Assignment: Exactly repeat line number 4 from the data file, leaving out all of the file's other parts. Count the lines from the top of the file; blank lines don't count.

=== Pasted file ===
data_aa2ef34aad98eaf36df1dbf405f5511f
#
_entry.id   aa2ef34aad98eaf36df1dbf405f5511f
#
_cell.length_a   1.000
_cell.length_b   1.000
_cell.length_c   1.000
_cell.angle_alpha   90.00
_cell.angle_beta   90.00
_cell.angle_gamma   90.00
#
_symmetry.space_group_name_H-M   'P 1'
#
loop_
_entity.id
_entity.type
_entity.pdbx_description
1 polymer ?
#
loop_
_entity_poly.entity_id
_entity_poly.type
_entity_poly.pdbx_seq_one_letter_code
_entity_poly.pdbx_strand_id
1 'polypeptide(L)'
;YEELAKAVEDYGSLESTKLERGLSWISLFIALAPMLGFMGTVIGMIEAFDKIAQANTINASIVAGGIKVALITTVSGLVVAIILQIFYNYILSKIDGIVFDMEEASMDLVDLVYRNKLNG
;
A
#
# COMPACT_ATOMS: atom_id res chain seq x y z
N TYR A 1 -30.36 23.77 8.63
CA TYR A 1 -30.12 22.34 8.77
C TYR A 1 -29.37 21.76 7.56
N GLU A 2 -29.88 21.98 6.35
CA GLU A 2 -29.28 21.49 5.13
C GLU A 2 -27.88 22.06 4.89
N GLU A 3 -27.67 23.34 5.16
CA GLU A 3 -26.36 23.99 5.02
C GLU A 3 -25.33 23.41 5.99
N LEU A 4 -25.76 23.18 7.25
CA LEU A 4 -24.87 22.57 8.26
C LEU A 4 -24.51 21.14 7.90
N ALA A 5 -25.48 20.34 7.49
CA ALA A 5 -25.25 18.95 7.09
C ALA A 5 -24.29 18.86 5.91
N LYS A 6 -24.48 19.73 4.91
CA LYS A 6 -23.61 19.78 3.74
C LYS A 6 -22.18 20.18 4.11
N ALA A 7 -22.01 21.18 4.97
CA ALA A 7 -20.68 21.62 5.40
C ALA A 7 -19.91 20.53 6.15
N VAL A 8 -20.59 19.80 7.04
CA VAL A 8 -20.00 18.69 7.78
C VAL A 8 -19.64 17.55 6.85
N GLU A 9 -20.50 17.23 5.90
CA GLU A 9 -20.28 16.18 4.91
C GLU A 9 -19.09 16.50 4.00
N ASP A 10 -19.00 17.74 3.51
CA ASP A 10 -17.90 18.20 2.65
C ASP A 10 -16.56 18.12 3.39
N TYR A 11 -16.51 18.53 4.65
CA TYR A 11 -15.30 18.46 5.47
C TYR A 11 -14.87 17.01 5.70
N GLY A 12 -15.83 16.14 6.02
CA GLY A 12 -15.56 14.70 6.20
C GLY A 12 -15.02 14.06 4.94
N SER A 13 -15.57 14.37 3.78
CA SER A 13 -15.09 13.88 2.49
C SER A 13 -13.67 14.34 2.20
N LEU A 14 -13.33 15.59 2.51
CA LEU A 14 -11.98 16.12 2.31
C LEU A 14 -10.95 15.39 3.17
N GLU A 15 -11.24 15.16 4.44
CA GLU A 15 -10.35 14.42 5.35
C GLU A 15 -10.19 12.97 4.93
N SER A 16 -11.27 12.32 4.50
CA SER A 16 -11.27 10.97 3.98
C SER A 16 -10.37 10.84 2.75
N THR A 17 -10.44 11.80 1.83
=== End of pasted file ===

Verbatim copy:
#